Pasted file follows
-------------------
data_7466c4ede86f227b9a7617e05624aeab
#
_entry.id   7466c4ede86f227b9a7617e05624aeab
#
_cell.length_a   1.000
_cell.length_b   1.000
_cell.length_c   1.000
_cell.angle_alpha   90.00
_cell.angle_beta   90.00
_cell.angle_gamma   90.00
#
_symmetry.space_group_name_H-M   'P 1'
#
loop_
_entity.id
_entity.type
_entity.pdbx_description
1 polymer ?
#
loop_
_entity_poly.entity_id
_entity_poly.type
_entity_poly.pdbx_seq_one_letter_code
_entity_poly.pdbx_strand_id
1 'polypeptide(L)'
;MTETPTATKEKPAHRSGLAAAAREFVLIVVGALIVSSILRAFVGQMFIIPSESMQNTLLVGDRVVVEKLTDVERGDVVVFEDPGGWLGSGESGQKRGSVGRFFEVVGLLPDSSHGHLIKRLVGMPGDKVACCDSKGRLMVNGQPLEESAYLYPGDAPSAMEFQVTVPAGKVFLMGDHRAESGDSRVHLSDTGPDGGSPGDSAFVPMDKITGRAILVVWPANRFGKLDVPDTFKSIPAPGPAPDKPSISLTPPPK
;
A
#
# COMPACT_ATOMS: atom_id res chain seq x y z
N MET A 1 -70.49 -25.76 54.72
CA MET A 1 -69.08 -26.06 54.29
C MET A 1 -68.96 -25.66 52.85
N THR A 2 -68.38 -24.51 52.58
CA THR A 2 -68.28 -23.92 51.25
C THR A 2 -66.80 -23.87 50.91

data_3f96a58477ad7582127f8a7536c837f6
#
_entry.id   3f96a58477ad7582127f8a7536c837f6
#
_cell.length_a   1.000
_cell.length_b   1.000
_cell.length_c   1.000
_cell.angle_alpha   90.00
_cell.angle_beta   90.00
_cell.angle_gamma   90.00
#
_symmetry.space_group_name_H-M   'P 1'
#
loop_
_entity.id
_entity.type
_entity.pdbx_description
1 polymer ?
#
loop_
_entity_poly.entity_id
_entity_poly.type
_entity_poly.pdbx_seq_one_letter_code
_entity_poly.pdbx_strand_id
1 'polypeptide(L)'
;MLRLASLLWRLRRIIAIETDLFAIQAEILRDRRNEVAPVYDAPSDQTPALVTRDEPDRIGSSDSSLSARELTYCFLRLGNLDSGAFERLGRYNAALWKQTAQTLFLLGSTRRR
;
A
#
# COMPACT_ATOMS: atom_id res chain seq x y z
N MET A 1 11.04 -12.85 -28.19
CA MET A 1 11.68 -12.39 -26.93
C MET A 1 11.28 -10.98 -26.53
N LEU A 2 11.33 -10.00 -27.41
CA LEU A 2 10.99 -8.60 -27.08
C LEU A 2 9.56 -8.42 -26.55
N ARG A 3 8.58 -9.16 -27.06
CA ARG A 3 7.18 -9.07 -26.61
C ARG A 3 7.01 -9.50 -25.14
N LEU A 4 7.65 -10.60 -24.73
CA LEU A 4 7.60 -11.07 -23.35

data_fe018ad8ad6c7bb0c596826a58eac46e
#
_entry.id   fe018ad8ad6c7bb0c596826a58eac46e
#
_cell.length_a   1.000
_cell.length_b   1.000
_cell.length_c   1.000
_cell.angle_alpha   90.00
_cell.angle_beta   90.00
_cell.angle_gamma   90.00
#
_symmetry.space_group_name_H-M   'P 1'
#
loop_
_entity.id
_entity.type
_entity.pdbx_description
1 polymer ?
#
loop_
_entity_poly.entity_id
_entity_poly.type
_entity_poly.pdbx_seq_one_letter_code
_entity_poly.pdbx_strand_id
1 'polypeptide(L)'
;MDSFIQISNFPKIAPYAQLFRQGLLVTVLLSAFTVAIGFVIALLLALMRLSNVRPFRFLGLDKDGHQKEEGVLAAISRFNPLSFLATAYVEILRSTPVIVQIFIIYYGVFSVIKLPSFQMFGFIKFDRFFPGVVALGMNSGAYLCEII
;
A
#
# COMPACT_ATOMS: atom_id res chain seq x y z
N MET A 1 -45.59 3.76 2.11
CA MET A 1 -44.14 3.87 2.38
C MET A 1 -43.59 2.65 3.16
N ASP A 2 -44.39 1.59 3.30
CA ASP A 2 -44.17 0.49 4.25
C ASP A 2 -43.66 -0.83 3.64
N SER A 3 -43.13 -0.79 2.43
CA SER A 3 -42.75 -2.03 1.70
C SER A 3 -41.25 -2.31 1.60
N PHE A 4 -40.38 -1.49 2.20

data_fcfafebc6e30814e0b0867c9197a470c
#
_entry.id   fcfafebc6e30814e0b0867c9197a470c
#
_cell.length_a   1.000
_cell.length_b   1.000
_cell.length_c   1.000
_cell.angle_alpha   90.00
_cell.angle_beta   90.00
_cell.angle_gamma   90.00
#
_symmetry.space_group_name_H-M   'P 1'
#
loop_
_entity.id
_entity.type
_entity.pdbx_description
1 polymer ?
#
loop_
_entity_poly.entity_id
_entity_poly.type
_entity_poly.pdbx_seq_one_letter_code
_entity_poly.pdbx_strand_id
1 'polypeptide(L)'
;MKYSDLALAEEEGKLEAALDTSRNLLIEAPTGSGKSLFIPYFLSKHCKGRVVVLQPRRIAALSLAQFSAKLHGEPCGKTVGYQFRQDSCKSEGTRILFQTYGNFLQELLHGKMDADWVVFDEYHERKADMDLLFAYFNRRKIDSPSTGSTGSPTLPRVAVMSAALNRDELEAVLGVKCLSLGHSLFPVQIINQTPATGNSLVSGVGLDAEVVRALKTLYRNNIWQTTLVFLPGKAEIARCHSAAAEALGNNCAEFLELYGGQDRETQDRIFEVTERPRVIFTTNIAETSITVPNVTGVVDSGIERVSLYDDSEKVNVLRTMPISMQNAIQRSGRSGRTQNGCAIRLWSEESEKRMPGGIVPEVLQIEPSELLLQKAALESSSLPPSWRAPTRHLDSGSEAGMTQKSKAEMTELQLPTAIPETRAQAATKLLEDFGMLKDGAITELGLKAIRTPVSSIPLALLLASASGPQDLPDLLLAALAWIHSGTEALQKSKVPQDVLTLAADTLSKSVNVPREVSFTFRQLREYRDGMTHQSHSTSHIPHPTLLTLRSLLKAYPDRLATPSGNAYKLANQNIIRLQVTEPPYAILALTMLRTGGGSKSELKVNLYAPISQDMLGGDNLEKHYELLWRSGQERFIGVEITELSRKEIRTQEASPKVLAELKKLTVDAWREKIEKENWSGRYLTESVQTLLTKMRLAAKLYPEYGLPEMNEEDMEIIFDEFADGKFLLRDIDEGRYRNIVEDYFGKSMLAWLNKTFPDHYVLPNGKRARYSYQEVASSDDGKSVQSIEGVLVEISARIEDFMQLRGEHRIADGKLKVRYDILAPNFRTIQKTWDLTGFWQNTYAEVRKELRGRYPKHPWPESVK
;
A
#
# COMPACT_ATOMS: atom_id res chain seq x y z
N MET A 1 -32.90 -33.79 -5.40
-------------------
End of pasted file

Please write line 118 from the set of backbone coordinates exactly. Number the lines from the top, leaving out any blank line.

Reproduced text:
data_fcfafebc6e30814e0b0867c9197a470c